Delicious/Nutritious: Savoring apple cider

Apple juice’s spicy cousin, this seasonal favorite is now available year-round thanks to its popularity. While it’s wonderful alone either hot or cold, cider is also a pleasant addition to both sweet and savory dishes, where it can impart an unmistakable hint of autumn.


I really love braising meat, especially in the fall and winter months. I think it’s a really simple and relatively foolproof way to get a juicy and flavorful result with little effort.

The trick to good braising is to create a really special and delicious braising liquid, or the whole thing becomes like just boiling meat, which is gross.

Apple cider is among my favorite things to add to a braising liquid. It adds a sweetness and a tartness to the meat, and when used in conjunction with some fresh herbs, it really brings a lot of flavor to the party.

I’ve long been a hater of the chicken breast, but the thigh is another thing altogether. Chicken thighs are inexpensive protein, and they aren’t as dry and tasteless as the boneless, skinless chicken breasts that seem to headline so many recipes. So for my apple cider recipe, I wanted to start with chicken thighs for their already tasty and moist properties. Throw in a little bacon, and you’ve got yourself a regular flavor hootenanny.


Apple cider braised chicken thighs

Our little tree out back produces lots of little green apples every fall, and I spend a lot of energy trying to find ways to use them up. They find themselves in a lot of pots doing unusual things, and this recipe is no exception. Of course, you can just buy apples at the store for this if you don’t happen to have an apple tree outside your kitchen window.

Apple Cider Braised Chicken Thighs

6 chicken thighs

6 smallish apples, cored, peeled and sliced

6 strips of bacon

1/2 large yellow onion left in large hunks

3 cups apple cider

1 cup chicken broth

1/2 cup apple cider vinegar

Olive oil

Handful of fresh sage leaves

1 clove minced garlic

Salt and pepper

Salt and pepper your chicken breasts and heat a couple of tablespoons of olive oil in the bottom of a stock pot or dutch oven. Thoroughly sear the chicken on both sides. Don’t skimp on this.

Then add in the bacon, cut into 1-inch pieces. Add the liquids and the onion (this is just for flavor and shouldn’t make it onto the plate). Braise on the stovetop over medium heat for 40 minutes, and then add in the apples, sage, garlic and a dash more of salt and pepper. Braise for 15 minutes or until the apples are soft but not mushy.

Serve the chicken with apples and pieces of bacon on top, and sprinkle with fresh sage for color.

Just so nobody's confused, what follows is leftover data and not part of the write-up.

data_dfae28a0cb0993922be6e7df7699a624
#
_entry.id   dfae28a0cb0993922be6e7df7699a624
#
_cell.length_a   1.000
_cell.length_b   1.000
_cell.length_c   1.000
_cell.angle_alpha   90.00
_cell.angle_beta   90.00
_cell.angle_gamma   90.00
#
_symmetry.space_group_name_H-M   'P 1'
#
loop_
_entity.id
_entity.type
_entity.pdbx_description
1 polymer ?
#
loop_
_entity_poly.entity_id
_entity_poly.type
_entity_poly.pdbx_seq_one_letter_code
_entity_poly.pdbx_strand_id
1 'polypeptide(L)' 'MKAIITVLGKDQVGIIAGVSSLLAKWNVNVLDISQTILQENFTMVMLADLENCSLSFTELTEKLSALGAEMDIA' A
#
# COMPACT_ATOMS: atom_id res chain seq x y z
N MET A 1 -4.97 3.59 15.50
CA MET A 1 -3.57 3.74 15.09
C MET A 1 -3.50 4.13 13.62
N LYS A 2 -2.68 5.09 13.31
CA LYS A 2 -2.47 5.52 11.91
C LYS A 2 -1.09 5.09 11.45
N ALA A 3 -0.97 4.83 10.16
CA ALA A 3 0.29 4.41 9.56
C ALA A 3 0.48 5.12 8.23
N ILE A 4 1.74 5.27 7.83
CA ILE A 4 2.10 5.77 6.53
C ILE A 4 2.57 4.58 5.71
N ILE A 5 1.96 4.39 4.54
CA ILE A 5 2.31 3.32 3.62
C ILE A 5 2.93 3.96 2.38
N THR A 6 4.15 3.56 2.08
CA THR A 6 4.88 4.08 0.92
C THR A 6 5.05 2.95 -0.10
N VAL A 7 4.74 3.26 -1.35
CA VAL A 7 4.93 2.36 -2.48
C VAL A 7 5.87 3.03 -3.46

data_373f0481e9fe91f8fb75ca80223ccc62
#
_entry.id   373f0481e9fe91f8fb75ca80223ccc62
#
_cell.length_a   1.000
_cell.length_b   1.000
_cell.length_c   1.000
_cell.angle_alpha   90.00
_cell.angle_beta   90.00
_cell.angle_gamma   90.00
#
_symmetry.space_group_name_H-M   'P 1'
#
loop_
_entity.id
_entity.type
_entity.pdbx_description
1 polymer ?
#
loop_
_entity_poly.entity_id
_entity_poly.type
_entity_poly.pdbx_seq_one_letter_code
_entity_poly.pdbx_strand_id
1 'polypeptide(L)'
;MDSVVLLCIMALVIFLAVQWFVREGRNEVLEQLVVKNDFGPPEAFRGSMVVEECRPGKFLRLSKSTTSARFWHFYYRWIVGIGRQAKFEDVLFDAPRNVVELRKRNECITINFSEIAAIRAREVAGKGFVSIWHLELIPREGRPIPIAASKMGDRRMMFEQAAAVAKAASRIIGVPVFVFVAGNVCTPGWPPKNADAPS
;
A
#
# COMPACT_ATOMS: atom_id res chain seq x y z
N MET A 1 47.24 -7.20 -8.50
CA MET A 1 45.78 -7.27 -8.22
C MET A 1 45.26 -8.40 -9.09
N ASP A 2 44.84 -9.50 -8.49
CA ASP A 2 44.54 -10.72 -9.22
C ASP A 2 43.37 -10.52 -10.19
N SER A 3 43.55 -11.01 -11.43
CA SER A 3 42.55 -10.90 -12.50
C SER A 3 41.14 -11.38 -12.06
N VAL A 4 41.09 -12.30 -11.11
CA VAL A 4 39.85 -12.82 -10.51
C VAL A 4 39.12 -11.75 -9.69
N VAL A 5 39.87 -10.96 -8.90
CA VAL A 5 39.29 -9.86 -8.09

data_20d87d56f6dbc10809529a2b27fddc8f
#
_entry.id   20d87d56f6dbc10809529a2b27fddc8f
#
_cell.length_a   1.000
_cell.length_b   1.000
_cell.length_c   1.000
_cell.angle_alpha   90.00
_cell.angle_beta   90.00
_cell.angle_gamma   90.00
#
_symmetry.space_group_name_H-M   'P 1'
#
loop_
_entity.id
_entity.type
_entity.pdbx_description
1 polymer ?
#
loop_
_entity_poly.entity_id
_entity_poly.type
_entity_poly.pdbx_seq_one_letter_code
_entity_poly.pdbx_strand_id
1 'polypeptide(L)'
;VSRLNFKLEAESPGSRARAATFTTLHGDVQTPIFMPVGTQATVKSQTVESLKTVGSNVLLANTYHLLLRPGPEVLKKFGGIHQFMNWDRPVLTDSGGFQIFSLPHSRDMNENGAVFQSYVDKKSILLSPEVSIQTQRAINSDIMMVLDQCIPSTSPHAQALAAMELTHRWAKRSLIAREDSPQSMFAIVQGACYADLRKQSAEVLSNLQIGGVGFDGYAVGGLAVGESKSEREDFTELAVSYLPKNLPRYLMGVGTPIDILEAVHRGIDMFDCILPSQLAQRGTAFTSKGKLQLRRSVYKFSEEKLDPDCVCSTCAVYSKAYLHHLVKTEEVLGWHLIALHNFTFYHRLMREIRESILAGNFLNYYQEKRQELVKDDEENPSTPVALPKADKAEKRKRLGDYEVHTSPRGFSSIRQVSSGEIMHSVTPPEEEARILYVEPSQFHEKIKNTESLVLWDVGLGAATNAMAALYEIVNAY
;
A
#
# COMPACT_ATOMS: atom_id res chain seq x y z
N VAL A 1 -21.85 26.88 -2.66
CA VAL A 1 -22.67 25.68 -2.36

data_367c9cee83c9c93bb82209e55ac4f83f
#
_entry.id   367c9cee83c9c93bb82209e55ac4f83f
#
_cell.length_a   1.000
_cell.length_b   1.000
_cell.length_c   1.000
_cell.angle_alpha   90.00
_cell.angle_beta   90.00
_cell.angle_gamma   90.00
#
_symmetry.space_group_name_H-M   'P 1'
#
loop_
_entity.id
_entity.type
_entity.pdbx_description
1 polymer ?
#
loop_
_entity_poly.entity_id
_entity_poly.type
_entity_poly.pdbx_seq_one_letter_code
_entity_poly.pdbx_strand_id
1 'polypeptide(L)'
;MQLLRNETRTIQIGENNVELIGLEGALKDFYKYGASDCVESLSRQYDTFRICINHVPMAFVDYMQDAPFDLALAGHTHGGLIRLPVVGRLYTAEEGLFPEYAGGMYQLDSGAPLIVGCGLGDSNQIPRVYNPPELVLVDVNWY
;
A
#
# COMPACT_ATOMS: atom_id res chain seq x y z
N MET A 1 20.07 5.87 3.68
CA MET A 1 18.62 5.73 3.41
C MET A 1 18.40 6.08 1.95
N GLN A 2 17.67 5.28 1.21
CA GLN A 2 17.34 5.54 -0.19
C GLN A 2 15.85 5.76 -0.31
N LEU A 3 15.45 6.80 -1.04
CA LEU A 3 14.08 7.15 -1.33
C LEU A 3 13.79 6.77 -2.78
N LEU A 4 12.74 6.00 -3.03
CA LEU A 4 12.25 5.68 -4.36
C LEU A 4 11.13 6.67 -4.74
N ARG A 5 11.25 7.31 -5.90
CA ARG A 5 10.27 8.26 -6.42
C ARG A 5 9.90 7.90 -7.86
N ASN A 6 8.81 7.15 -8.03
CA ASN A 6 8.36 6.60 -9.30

This is a one-pot masterpiece and easy enough to do on a weeknight. Kids love it because, well, they generally are fond of chicken, and adults appreciate the different flavor profile that the apple/sage combination brings to the plate.

Enjoy this with a side of mashed butternut squash or sweet potatoes for a perfect fall meal.


Confession: I have always loved apple cider doughnuts.


And my love of trying to eat healthy has never squashed that particular craving. Yes, I still walk by vendors selling those little mini apple cider doughnuts with a craving on my lips. And I can’t go to the Louisburg Cider Mill without breaking down and buying one.

For me, apple cider doughnuts happen to be the perfect mix of comfort and flavor, and the balance of sweetness and spice just makes them irresistible no matter the time of year. I could probably eat one while roasting poolside in 105-degree heat and not think twice (or bother to chew before I swallowed).


Apple cider doughnuts

Thus, when Megan and I decided on apple cider for this month’s Delicious/Nutritious, I knew exactly what I had to do: Try to make a healthy version of apple cider doughnuts.

While these doughnuts pale in comparison to the real thing, they are pretty darn tasty — just so long as you don’t expect to be mowed over with sweetness or that delicious, fatty mouthfeel you get from fried doughnuts. Because these doughnuts don’t contain refined sugar and they’re baked, not fried.

Still, if you, like me, hear the siren’s call of the apple cider doughnut this time of year (or anytime, really) and want to try something that’s a bit healthier, give these a go.

Healthy Apple Cider Doughnuts

3/4 cup oat flour or regular flour

1/2 cup chia seeds

1 1/2 teaspoons baking powder

1/4 teaspoon ground cinnamon

1/4 teaspoon apple pie spice

1/4 teaspoon nutmeg

1/3 cup maple syrup

1/3 cup apple cider

1 teaspoon vanilla

Preheat the oven to 300 F.

In a large bowl, combine the oat flour, chia seeds, baking powder, salt, cinnamon, nutmeg and apple pie spice.

Add the maple syrup, apple cider and vanilla and stir until combined.

Lightly grease a 6-cavity doughnut pan with coconut oil. Using an ice cream scoop, fill each doughnut cavity with batter.

Bake the doughnuts for 25 minutes, until firm to the touch.

Cool the doughnuts in the pan for about 10 minutes, and then carefully invert the pan onto a cooling rack. The doughnuts should pop right out; if they don’t, let them cool a bit more and gently pull a knife along the edges of the wells to loosen them. Cool the doughnuts completely on the rack.

Serves six.

Note: If you don’t have a doughnut pan, these doughnuts could be converted to muffins.


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